Price: In the case of paid apps, a reduced introductory price can be very successful for a limited period of time in order to achieve a large number of downloads quickly and thus increase the rankings. For fear of having to pay more at a later date, users buy the app immediately and don't wait long. If you do not want to give a discount, simply claim that the price offered is reduced for the introduction and that the app actually costs more regularly. You can still claim later that you were so satisfied with the market launch that you are now offering the reduced price permanently as a thank you. The reduced price should be clearly communicated in the description of the app and possibly even in the app logo.
The more bundled and more extensive the measures are carried out in a short period of time, the greater the buzz effect that increases the ranking of the app on iTunes.
Generate a new buzz at regular intervals
So far we've talked about the buzz around an app launch. As we have seen, with most apps it cannot be avoided that the rankings fall over time, which has a negative effect on the visibility in the App Store. The publisher of an app should therefore create a new buzz at regular intervals to give the rankings a new boost. In principle, all of the above measures are suitable for this purpose. It is often a good idea to generate a new buzz when an update of the app is published and there is also something to talk about in this context (new functions, new content).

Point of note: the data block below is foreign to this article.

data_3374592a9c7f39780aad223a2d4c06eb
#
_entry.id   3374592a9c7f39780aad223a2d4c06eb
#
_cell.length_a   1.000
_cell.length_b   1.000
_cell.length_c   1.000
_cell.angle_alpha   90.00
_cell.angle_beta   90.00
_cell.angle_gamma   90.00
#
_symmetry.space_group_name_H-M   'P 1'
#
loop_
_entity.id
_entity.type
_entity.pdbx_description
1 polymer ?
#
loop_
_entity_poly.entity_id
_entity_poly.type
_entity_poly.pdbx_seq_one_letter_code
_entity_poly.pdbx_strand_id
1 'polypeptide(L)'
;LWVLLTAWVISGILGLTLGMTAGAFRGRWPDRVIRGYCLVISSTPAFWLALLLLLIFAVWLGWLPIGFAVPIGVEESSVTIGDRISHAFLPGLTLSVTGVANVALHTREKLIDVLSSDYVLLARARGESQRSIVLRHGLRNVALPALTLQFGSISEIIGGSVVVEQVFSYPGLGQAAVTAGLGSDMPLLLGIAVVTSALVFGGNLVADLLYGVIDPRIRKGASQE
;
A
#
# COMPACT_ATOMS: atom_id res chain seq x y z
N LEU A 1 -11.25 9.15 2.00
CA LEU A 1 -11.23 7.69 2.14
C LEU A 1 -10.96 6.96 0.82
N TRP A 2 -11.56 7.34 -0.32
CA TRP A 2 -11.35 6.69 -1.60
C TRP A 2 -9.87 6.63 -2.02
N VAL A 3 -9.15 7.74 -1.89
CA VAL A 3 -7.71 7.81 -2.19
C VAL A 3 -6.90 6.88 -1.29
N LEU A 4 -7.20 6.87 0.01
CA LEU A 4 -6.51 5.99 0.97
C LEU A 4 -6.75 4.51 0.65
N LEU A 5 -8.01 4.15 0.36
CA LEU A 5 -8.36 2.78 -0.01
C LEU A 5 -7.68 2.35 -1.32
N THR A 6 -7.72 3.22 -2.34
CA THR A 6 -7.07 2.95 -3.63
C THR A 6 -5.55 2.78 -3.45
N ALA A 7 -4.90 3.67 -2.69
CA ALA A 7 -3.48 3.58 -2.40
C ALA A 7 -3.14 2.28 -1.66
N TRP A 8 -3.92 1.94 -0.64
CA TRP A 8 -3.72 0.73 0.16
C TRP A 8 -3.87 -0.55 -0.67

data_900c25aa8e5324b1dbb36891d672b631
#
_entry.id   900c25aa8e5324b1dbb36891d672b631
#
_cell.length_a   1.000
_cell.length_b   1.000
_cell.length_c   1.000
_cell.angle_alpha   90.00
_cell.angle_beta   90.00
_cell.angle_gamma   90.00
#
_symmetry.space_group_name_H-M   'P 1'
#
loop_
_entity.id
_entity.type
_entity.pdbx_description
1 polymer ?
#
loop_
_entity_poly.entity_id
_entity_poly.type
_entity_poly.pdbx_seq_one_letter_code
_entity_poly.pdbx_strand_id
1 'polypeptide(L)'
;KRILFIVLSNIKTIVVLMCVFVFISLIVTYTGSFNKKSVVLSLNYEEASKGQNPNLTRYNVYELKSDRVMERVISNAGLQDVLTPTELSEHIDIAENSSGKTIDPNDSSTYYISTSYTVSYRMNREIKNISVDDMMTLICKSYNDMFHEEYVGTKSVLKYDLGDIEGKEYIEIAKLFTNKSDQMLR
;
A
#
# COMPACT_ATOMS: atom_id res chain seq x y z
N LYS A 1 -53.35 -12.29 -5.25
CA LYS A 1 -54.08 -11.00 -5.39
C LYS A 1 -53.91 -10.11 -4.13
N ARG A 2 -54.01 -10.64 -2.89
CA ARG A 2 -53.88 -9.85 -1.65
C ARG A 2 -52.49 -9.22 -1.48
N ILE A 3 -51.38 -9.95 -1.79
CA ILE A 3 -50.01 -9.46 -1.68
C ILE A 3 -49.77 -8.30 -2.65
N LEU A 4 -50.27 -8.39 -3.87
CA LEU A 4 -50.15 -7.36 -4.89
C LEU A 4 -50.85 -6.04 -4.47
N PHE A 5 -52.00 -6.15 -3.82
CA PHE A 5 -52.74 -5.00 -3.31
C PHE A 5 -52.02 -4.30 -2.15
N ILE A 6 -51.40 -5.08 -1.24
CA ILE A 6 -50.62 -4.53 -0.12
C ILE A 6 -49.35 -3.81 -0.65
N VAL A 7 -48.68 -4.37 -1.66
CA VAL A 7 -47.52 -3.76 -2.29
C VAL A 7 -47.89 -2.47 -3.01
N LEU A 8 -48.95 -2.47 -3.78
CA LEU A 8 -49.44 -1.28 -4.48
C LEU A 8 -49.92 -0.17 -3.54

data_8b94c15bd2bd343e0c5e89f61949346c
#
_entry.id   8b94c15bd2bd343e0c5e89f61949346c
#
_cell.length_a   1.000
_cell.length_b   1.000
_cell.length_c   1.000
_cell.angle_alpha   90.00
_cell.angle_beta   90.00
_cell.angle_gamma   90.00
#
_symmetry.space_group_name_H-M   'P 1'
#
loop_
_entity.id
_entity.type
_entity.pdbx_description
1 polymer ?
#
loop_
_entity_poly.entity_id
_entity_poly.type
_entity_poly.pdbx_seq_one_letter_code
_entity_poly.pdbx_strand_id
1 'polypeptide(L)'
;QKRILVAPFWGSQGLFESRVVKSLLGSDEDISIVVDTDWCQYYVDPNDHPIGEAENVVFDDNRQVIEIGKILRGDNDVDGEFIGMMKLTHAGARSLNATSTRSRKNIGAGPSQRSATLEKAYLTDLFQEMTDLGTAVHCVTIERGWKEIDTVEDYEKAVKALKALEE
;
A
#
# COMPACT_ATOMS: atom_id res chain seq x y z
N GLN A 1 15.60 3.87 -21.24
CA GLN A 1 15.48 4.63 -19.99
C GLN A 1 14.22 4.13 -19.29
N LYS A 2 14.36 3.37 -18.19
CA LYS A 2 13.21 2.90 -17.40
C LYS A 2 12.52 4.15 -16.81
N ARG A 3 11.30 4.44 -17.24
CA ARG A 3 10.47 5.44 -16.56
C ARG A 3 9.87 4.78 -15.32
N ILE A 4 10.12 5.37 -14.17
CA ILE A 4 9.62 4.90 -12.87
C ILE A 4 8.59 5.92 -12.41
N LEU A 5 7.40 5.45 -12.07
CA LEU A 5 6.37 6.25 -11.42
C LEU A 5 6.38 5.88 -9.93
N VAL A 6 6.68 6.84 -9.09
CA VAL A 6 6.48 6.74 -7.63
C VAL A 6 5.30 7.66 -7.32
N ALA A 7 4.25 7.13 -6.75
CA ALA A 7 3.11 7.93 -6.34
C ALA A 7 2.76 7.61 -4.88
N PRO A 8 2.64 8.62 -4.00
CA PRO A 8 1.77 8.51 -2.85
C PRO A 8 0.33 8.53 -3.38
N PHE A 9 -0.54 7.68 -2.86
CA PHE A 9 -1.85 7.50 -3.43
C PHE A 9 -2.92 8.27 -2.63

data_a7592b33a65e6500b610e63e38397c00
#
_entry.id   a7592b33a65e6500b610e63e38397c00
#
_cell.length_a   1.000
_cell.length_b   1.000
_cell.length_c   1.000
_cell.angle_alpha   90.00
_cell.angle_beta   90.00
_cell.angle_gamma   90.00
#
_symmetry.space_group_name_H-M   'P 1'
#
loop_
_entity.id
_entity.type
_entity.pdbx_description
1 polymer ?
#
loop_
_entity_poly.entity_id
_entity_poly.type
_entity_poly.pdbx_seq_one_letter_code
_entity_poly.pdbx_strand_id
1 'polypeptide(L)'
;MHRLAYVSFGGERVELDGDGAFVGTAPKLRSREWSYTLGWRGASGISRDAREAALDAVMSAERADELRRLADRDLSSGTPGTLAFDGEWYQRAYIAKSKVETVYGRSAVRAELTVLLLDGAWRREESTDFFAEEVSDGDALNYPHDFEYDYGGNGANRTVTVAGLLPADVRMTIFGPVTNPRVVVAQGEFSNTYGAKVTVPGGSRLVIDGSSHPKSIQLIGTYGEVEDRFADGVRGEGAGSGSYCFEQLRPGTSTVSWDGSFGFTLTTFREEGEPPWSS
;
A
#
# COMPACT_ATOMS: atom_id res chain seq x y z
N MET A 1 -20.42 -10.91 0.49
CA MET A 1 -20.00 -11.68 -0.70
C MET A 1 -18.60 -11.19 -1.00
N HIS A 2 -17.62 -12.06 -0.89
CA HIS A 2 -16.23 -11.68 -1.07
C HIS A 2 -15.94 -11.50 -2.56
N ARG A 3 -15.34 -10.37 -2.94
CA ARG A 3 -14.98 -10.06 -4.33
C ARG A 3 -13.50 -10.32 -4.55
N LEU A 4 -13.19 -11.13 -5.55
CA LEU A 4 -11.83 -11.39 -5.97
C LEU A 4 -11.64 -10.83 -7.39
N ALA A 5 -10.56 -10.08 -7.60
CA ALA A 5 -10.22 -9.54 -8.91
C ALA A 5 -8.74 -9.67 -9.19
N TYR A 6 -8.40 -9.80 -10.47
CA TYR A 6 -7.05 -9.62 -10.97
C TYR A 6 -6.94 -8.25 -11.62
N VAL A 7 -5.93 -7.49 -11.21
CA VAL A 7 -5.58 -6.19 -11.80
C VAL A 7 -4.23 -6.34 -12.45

The publisher of the fee-based navigation app “skobbler”, for example, makes this particularly successful. Figure 5 shows how, since the release in October 2009, skobbler GmbH has repeatedly succeeded in creating a new buzz and thus reaching the top of the top charts for purchased apps. They repeatedly come in first place. Since I was able to advise skobbler in a workshop on the subject of “app store marketing” before the market launch, it makes me particularly proud when a customer implements the recommended measures so well.
Skobbler GmbH is a management buyout from the well-known provider Navigon. The high-priced and popular apps from Navigon are probably the top-selling apps in the App Store. When the low-priced “skobbler” app was launched, so many downloads were generated that skobbler not only reached number 1 in the App Store, but despite its low price even generated more sales in the short term than the Navigon app, which was around a hundred times as expensive in the App Store. Navigon was so unsettled by this development that they terminated the skobbler license agreement for the map material and threatened legal action. This fight "David against Goliath" ensured that skobbler received a lot of attention and sympathy in the media, which in the first few weeks repeatedly led to a new buzz and the app "skobbler" repeatedly returned to number 1 in the app store. Rankings catapulted. Litigation can also be used for a buzz to improve the rankings in the App Store. In addition, skobbler also cleverly uses price promotions to give the rankings a new boost over and over again. In the list of the best-selling iPhone apps of all time published by Apple in January 2011 (App Store Germany), the “skobbler” app took 15th place and the “NAVIGON MobileNavigator Europe” app took 43rd place.